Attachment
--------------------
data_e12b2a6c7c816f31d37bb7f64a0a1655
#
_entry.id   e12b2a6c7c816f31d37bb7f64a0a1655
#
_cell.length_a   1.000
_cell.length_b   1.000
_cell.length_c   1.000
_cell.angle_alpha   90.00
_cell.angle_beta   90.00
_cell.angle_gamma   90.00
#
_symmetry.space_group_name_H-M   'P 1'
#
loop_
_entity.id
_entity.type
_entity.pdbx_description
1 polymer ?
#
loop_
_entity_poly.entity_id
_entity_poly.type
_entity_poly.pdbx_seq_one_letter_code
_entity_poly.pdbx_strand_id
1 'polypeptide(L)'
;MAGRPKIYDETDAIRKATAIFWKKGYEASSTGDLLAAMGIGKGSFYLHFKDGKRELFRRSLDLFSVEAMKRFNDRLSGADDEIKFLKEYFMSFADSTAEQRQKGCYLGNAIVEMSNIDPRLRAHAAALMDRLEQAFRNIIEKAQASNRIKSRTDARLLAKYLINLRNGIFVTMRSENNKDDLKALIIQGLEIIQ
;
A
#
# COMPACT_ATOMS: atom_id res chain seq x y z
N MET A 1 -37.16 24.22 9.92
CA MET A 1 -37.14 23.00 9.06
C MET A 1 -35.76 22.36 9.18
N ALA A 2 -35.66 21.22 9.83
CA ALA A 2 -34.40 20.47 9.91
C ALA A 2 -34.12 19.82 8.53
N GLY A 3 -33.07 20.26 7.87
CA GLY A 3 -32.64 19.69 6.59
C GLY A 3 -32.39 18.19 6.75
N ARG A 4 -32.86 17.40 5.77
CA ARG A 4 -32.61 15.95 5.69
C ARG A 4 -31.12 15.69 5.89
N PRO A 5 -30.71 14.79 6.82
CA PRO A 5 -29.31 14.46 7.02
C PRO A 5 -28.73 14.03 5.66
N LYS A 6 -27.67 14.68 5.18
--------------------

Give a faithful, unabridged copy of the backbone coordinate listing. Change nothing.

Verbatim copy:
data_e12b2a6c7c816f31d37bb7f64a0a1655
#
_entry.id   e12b2a6c7c816f31d37bb7f64a0a1655
#
_cell.length_a   1.000
_cell.length_b   1.000
_cell.length_c   1.000
_cell.angle_alpha   90.00
_cell.angle_beta   90.00
_cell.angle_gamma   90.00
#
_symmetry.space_group_name_H-M   'P 1'
#
loop_
_entity.id
_entity.type
_entity.pdbx_description
1 polymer ?
#
loop_
_entity_poly.entity_id
_entity_poly.type
_entity_poly.pdbx_seq_one_letter_code
_entity_poly.pdbx_strand_id
1 'polypeptide(L)'
;MAGRPKIYDETDAIRKATAIFWKKGYEASSTGDLLAAMGIGKGSFYLHFKDGKRELFRRSLDLFSVEAMKRFNDRLSGADDEIKFLKEYFMSFADSTAEQRQKGCYLGNAIVEMSNIDPRLRAHAAALMDRLEQAFRNIIEKAQASNRIKSRTDARLLAKYLINLRNGIFVTMRSENNKDDLKALIIQGLEIIQ
;
A
#
# COMPACT_ATOMS: atom_id res chain seq x y z
N MET A 1 -37.16 24.22 9.92
CA MET A 1 -37.14 23.00 9.06
C MET A 1 -35.76 22.36 9.18
N ALA A 2 -35.66 21.22 9.83
CA ALA A 2 -34.40 20.47 9.91
C ALA A 2 -34.12 19.82 8.53
N GLY A 3 -33.07 20.26 7.87
CA GLY A 3 -32.64 19.69 6.59
C GLY A 3 -32.39 18.19 6.75
N ARG A 4 -32.86 17.40 5.77
CA ARG A 4 -32.61 15.95 5.69
C ARG A 4 -31.12 15.69 5.89
N PRO A 5 -30.71 14.79 6.82
CA PRO A 5 -29.31 14.46 7.02
C PRO A 5 -28.73 14.03 5.66
N LYS A 6 -27.67 14.68 5.18